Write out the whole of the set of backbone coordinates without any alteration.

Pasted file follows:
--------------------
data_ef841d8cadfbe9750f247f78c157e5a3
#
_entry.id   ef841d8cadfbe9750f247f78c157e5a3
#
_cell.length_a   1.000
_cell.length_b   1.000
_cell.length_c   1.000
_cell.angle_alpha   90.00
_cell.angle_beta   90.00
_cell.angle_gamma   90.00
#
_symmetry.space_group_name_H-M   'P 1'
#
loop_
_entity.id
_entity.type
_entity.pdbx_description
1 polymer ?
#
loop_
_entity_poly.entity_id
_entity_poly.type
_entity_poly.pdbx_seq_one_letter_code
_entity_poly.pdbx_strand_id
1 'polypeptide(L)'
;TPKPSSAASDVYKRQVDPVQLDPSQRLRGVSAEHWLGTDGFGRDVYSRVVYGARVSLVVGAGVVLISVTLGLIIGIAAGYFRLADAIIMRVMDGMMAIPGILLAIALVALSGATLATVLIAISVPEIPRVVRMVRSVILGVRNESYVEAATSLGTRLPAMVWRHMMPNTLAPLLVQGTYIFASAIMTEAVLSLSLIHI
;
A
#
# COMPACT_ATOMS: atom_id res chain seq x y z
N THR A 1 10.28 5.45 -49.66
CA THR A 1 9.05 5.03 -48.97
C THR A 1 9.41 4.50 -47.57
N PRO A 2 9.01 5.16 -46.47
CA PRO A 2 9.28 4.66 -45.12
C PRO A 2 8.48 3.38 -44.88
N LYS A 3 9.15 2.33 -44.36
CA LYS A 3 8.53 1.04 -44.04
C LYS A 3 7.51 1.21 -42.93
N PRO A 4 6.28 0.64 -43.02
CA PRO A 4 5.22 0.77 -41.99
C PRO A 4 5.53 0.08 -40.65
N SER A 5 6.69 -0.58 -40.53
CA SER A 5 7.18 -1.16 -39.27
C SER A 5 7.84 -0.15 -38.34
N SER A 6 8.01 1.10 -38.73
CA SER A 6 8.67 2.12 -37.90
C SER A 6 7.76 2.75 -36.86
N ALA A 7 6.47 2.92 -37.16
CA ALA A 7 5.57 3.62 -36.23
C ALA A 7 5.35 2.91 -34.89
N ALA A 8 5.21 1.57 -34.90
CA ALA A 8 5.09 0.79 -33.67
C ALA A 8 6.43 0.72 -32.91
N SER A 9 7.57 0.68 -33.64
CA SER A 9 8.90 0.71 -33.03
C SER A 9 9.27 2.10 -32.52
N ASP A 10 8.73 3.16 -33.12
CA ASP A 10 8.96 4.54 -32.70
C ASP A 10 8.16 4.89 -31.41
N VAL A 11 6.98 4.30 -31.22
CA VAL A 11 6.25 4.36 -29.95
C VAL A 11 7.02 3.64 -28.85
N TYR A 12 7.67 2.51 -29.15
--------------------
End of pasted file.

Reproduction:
data_ef841d8cadfbe9750f247f78c157e5a3
#
_entry.id   ef841d8cadfbe9750f247f78c157e5a3
#
_cell.length_a   1.000
_cell.length_b   1.000
_cell.length_c   1.000
_cell.angle_alpha   90.00
_cell.angle_beta   90.00
_cell.angle_gamma   90.00
#
_symmetry.space_group_name_H-M   'P 1'
#
loop_
_entity.id
_entity.type
_entity.pdbx_description
1 polymer ?
#
loop_
_entity_poly.entity_id
_entity_poly.type
_entity_poly.pdbx_seq_one_letter_code
_entity_poly.pdbx_strand_id
1 'polypeptide(L)'
;TPKPSSAASDVYKRQVDPVQLDPSQRLRGVSAEHWLGTDGFGRDVYSRVVYGARVSLVVGAGVVLISVTLGLIIGIAAGYFRLADAIIMRVMDGMMAIPGILLAIALVALSGATLATVLIAISVPEIPRVVRMVRSVILGVRNESYVEAATSLGTRLPAMVWRHMMPNTLAPLLVQGTYIFASAIMTEAVLSLSLIHI
;
A
#
# COMPACT_ATOMS: atom_id res chain seq x y z
N THR A 1 10.28 5.45 -49.66
CA THR A 1 9.05 5.03 -48.97
C THR A 1 9.41 4.50 -47.57
N PRO A 2 9.01 5.16 -46.47
CA PRO A 2 9.28 4.66 -45.12
C PRO A 2 8.48 3.38 -44.88
N LYS A 3 9.15 2.33 -44.36
CA LYS A 3 8.53 1.04 -44.04
C LYS A 3 7.51 1.21 -42.93
N PRO A 4 6.28 0.64 -43.02
CA PRO A 4 5.22 0.77 -41.99
C PRO A 4 5.53 0.08 -40.65
N SER A 5 6.69 -0.58 -40.53
CA SER A 5 7.18 -1.16 -39.27
C SER A 5 7.84 -0.15 -38.34
N SER A 6 8.01 1.10 -38.73
CA SER A 6 8.67 2.12 -37.90
C SER A 6 7.76 2.75 -36.86
N ALA A 7 6.47 2.92 -37.16
CA ALA A 7 5.57 3.62 -36.23
C ALA A 7 5.35 2.91 -34.89
N ALA A 8 5.21 1.57 -34.90
CA ALA A 8 5.09 0.79 -33.67
C ALA A 8 6.43 0.72 -32.91
N SER A 9 7.57 0.68 -33.64
CA SER A 9 8.90 0.71 -33.03
C SER A 9 9.27 2.10 -32.52
N ASP A 10 8.73 3.16 -33.12
CA ASP A 10 8.96 4.54 -32.70
C ASP A 10 8.16 4.89 -31.41
N VAL A 11 6.98 4.30 -31.22
CA VAL A 11 6.25 4.36 -29.95
C VAL A 11 7.02 3.64 -28.85
N TYR A 12 7.67 2.51 -29.15